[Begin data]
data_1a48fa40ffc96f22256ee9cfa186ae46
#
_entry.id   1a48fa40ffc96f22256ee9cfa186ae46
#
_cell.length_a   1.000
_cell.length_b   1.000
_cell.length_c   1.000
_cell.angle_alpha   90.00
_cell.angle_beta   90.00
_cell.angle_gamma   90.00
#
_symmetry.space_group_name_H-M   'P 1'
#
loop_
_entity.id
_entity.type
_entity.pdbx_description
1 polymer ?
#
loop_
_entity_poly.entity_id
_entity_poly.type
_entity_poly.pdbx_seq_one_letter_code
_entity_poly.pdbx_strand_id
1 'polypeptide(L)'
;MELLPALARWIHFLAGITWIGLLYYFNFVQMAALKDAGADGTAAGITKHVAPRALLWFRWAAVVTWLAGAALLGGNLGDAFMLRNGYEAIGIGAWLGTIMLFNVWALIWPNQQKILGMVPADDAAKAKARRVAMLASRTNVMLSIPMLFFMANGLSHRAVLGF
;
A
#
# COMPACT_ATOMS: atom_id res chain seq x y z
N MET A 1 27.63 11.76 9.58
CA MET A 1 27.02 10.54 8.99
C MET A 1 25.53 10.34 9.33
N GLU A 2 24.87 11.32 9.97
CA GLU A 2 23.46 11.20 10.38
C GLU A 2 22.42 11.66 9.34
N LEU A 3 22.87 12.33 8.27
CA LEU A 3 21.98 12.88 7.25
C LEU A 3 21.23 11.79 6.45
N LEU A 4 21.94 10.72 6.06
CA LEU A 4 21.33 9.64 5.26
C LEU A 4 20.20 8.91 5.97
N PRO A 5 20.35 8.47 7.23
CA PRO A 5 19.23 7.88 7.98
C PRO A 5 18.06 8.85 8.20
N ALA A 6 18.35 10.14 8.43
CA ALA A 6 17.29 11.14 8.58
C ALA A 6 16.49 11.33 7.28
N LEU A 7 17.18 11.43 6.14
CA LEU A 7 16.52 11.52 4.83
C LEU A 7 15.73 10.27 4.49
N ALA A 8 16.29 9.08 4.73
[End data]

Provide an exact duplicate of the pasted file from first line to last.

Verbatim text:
data_1a48fa40ffc96f22256ee9cfa186ae46
#
_entry.id   1a48fa40ffc96f22256ee9cfa186ae46
#
_cell.length_a   1.000
_cell.length_b   1.000
_cell.length_c   1.000
_cell.angle_alpha   90.00
_cell.angle_beta   90.00
_cell.angle_gamma   90.00
#
_symmetry.space_group_name_H-M   'P 1'
#
loop_
_entity.id
_entity.type
_entity.pdbx_description
1 polymer ?
#
loop_
_entity_poly.entity_id
_entity_poly.type
_entity_poly.pdbx_seq_one_letter_code
_entity_poly.pdbx_strand_id
1 'polypeptide(L)'
;MELLPALARWIHFLAGITWIGLLYYFNFVQMAALKDAGADGTAAGITKHVAPRALLWFRWAAVVTWLAGAALLGGNLGDAFMLRNGYEAIGIGAWLGTIMLFNVWALIWPNQQKILGMVPADDAAKAKARRVAMLASRTNVMLSIPMLFFMANGLSHRAVLGF
;
A
#
# COMPACT_ATOMS: atom_id res chain seq x y z
N MET A 1 27.63 11.76 9.58
CA MET A 1 27.02 10.54 8.99
C MET A 1 25.53 10.34 9.33
N GLU A 2 24.87 11.32 9.97
CA GLU A 2 23.46 11.20 10.38
C GLU A 2 22.42 11.66 9.34
N LEU A 3 22.87 12.33 8.27
CA LEU A 3 21.98 12.88 7.25
C LEU A 3 21.23 11.79 6.45
N LEU A 4 21.94 10.72 6.06
CA LEU A 4 21.33 9.64 5.26
C LEU A 4 20.20 8.91 5.97
N PRO A 5 20.35 8.47 7.23
CA PRO A 5 19.23 7.88 7.98
C PRO A 5 18.06 8.85 8.20
N ALA A 6 18.35 10.14 8.43
CA ALA A 6 17.29 11.14 8.58
C ALA A 6 16.49 11.33 7.28
N LEU A 7 17.18 11.43 6.14
CA LEU A 7 16.52 11.52 4.83
C LEU A 7 15.73 10.27 4.49
N ALA A 8 16.29 9.08 4.73